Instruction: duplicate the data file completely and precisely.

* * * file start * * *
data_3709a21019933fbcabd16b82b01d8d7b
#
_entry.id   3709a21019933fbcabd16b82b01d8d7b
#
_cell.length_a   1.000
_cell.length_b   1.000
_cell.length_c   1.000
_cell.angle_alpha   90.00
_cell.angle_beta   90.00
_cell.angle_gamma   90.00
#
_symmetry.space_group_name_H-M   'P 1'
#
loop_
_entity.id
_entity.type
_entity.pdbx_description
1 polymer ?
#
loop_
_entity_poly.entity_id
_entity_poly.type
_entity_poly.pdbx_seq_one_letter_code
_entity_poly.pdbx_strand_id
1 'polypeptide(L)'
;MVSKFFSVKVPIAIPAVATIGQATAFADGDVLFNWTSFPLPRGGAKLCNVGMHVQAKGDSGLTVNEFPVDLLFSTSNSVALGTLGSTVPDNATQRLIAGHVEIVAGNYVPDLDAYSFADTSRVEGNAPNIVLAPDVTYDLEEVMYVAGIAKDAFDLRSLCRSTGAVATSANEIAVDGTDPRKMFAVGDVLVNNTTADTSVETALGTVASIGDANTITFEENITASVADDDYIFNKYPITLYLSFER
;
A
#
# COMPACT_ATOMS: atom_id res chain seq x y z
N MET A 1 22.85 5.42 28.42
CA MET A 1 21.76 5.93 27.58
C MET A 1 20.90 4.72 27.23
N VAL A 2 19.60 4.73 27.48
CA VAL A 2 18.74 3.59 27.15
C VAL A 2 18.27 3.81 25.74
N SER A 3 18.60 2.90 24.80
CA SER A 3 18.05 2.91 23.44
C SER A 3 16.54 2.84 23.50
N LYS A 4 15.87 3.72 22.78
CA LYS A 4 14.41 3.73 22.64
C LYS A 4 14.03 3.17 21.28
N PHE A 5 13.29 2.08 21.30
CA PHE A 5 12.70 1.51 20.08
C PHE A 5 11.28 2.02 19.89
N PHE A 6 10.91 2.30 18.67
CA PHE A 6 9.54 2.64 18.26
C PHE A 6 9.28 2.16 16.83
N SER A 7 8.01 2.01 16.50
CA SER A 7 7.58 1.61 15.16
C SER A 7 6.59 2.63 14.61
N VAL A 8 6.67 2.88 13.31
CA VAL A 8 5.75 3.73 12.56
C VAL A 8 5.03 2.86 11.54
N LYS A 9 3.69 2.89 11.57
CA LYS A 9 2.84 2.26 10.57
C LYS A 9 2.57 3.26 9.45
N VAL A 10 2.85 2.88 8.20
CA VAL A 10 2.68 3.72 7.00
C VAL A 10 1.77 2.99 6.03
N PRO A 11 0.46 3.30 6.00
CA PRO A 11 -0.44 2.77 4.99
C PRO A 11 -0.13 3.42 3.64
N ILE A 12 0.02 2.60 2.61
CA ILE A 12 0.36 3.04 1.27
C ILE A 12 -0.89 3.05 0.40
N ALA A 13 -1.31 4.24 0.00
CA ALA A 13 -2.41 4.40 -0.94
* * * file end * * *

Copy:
data_3709a21019933fbcabd16b82b01d8d7b
#
_entry.id   3709a21019933fbcabd16b82b01d8d7b
#
_cell.length_a   1.000
_cell.length_b   1.000
_cell.length_c   1.000
_cell.angle_alpha   90.00
_cell.angle_beta   90.00
_cell.angle_gamma   90.00
#
_symmetry.space_group_name_H-M   'P 1'
#
loop_
_entity.id
_entity.type
_entity.pdbx_description
1 polymer ?
#
loop_
_entity_poly.entity_id
_entity_poly.type
_entity_poly.pdbx_seq_one_letter_code
_entity_poly.pdbx_strand_id
1 'polypeptide(L)'
;MVSKFFSVKVPIAIPAVATIGQATAFADGDVLFNWTSFPLPRGGAKLCNVGMHVQAKGDSGLTVNEFPVDLLFSTSNSVALGTLGSTVPDNATQRLIAGHVEIVAGNYVPDLDAYSFADTSRVEGNAPNIVLAPDVTYDLEEVMYVAGIAKDAFDLRSLCRSTGAVATSANEIAVDGTDPRKMFAVGDVLVNNTTADTSVETALGTVASIGDANTITFEENITASVADDDYIFNKYPITLYLSFER
;
A
#
# COMPACT_ATOMS: atom_id res chain seq x y z
N MET A 1 22.85 5.42 28.42
CA MET A 1 21.76 5.93 27.58
C MET A 1 20.90 4.72 27.23
N VAL A 2 19.60 4.73 27.48
CA VAL A 2 18.74 3.59 27.15
C VAL A 2 18.27 3.81 25.74
N SER A 3 18.60 2.90 24.80
CA SER A 3 18.05 2.91 23.44
C SER A 3 16.54 2.84 23.50
N LYS A 4 15.87 3.72 22.78
CA LYS A 4 14.41 3.73 22.64
C LYS A 4 14.03 3.17 21.28
N PHE A 5 13.29 2.08 21.30
CA PHE A 5 12.70 1.51 20.08
C PHE A 5 11.28 2.02 19.89
N PHE A 6 10.91 2.30 18.67
CA PHE A 6 9.54 2.64 18.26
C PHE A 6 9.28 2.16 16.83
N SER A 7 8.01 2.01 16.50
CA SER A 7 7.58 1.61 15.16
C SER A 7 6.59 2.63 14.61
N VAL A 8 6.67 2.88 13.31
CA VAL A 8 5.75 3.73 12.56
C VAL A 8 5.03 2.86 11.54
N LYS A 9 3.69 2.89 11.57
CA LYS A 9 2.84 2.26 10.57
C LYS A 9 2.57 3.26 9.45
N VAL A 10 2.85 2.88 8.20
CA VAL A 10 2.68 3.72 7.00
C VAL A 10 1.77 2.99 6.03
N PRO A 11 0.46 3.30 6.00
CA PRO A 11 -0.44 2.77 4.99
C PRO A 11 -0.13 3.42 3.64
N ILE A 12 0.02 2.60 2.61
CA ILE A 12 0.36 3.04 1.27
C ILE A 12 -0.89 3.05 0.40
N ALA A 13 -1.31 4.24 0.00
CA ALA A 13 -2.41 4.40 -0.94